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Placental monocyte infiltrates in response to Plasmodium falciparum malaria infection and their association with adverse pregnancy outcomes

Rogerson, S.J, Pollina, E., Getachew, A., Tadesse, E., Lema, V. M and Molyneux, Malcolm E (2003) 'Placental monocyte infiltrates in response to Plasmodium falciparum malaria infection and their association with adverse pregnancy outcomes'. American Journal of Tropical Medicine and Hygiene, Vol 68, Issue 1, pp. 115-119.

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Abstract

Maternal anemia and low birth weight (LBW) may complicate malaria in pregnancy, and placental monocyte infiltrates have been associated with LBW, and anecdotally with anemia. We examined placental pathology from 357 Malawian women. Intervillous monocyte infiltrates were frequent in placental malaria and were not seen in uninfected placentas. Histology was grouped according to a 5-point scale. Dense monocyte infiltrates and presence of intramonocytic malaria pigment were associated with anemia and LBW. Of factors associated with LBW and/or anemia in univariate analysis, gravidity (P = 0.002), number of antenatal clinic (ANC) visits (P < 0.001), malaria pigment in fibrin (P = 0.03), and monocyte malaria pigment (P = 0.0001) remained associated with lower birth weight by multivariate analysis. Associated with maternal anemia were HIV infection (P < 0.0001), intervillous monocyte numbers (P < 0.0001), number of ANC visits (P = 0.002), and recent febrile symptoms (P = 0.0001). Pigment-containing placental monocytes are associated with anemia and LBW due to malaria, and may have a causative role in their development.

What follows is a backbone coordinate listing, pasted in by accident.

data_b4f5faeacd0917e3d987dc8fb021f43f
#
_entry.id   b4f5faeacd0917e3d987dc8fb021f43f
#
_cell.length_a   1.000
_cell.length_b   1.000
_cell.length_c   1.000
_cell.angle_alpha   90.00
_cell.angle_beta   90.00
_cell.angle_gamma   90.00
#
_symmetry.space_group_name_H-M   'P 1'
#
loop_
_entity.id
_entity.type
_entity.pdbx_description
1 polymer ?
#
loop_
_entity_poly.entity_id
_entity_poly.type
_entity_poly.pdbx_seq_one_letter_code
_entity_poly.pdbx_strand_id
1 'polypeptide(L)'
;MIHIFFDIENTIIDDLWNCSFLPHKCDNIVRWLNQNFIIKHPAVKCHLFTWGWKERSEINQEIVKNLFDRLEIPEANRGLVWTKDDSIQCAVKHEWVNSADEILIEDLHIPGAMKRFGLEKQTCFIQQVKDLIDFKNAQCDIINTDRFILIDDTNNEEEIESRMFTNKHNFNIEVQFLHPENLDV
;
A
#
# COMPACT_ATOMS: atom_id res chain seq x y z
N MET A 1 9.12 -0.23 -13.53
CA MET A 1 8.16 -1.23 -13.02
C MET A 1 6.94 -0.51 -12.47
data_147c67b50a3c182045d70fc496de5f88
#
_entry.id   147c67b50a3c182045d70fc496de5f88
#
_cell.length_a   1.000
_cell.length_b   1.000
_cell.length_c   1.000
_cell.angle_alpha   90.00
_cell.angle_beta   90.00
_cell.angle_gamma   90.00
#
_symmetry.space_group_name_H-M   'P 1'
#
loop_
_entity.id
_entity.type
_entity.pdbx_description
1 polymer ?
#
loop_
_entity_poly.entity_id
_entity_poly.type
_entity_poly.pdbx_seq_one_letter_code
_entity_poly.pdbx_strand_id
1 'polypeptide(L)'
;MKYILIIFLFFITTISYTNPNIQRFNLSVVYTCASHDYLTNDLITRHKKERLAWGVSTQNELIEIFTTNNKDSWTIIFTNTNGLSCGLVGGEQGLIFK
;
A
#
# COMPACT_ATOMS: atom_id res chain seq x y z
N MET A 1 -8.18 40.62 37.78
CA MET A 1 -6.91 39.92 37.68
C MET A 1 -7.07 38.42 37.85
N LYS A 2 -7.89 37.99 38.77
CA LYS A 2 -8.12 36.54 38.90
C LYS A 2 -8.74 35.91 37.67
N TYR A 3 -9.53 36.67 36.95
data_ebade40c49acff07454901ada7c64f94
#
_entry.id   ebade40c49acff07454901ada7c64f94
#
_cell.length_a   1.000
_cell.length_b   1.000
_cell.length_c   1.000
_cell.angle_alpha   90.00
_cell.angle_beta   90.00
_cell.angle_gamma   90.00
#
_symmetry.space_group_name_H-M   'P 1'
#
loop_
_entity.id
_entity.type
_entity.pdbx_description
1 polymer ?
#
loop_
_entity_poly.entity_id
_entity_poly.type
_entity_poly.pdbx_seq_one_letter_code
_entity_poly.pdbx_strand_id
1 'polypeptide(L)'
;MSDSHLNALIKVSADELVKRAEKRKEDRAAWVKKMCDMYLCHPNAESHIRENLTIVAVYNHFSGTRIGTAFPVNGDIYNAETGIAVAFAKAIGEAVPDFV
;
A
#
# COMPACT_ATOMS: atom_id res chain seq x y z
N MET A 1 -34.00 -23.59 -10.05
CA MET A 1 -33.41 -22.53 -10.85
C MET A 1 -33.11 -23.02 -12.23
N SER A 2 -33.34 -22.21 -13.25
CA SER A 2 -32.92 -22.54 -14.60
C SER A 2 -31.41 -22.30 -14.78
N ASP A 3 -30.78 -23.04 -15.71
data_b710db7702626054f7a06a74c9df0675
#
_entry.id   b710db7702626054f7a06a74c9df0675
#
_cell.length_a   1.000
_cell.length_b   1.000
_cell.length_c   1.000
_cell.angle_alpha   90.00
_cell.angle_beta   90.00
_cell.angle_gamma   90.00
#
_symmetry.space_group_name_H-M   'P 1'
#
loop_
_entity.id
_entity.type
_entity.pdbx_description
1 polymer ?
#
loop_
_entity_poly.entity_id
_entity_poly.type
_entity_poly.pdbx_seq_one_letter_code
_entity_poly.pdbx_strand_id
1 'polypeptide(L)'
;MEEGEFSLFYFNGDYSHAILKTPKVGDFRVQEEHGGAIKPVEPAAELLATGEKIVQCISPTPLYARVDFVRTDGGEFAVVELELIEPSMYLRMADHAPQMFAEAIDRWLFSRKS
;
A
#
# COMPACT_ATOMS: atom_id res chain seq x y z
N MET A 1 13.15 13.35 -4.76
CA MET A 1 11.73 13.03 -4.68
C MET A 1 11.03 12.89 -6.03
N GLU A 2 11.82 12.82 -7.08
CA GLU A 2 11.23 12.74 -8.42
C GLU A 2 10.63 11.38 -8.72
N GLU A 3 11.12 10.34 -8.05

Item Type: Article
Subjects: WA Public Health > Health Problems of Special Population Groups > WA 310 Maternal welfare
WC Communicable Diseases > Tropical and Parasitic Diseases > WC 750 Malaria
WQ Obstetrics > Pregnancy Complications > WQ 252 Hematologic complications
WQ Obstetrics > Pregnancy Complications > WQ 256 Infectious diseases
Faculty: Department: Groups (2002 - 2012) > Clinical Group
Depositing User: Lynn Roberts-Maloney
Date Deposited: 26 Jul 2013 11:26
Last Modified: 06 Feb 2018 13:04
URI: http://archive.lstmed.ac.uk/id/eprint/2661

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